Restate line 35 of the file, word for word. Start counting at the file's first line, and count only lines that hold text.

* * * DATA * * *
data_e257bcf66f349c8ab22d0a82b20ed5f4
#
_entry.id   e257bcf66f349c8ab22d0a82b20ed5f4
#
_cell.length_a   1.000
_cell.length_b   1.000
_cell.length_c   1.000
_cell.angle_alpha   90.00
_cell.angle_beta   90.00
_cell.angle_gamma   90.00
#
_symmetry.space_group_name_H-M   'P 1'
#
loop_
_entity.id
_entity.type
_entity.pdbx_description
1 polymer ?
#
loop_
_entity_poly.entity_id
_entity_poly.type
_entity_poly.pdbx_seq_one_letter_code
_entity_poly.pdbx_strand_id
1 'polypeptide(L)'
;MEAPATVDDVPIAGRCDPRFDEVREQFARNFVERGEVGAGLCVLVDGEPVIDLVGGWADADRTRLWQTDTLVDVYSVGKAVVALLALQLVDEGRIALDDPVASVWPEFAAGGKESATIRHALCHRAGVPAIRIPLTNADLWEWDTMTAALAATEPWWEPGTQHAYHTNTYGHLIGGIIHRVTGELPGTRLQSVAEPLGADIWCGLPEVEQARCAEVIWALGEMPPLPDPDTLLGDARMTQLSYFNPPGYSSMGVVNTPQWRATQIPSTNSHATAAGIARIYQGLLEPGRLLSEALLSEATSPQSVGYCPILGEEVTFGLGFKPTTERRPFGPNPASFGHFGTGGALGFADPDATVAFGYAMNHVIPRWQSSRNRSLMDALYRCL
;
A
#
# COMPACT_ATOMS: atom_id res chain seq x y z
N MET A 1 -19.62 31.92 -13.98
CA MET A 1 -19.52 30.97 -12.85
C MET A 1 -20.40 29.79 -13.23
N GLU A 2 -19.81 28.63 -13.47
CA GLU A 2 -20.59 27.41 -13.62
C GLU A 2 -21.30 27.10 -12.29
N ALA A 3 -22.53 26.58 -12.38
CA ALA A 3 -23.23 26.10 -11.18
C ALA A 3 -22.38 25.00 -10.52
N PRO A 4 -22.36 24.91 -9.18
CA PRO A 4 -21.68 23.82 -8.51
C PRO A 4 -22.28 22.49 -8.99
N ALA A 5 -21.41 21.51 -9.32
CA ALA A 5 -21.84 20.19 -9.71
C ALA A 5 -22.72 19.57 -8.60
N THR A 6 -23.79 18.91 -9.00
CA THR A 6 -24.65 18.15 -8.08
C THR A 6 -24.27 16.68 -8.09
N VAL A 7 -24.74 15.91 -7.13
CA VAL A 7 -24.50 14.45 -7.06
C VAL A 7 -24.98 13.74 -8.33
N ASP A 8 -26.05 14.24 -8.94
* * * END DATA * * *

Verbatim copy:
CA GLU A 2 -20.59 27.41 -13.62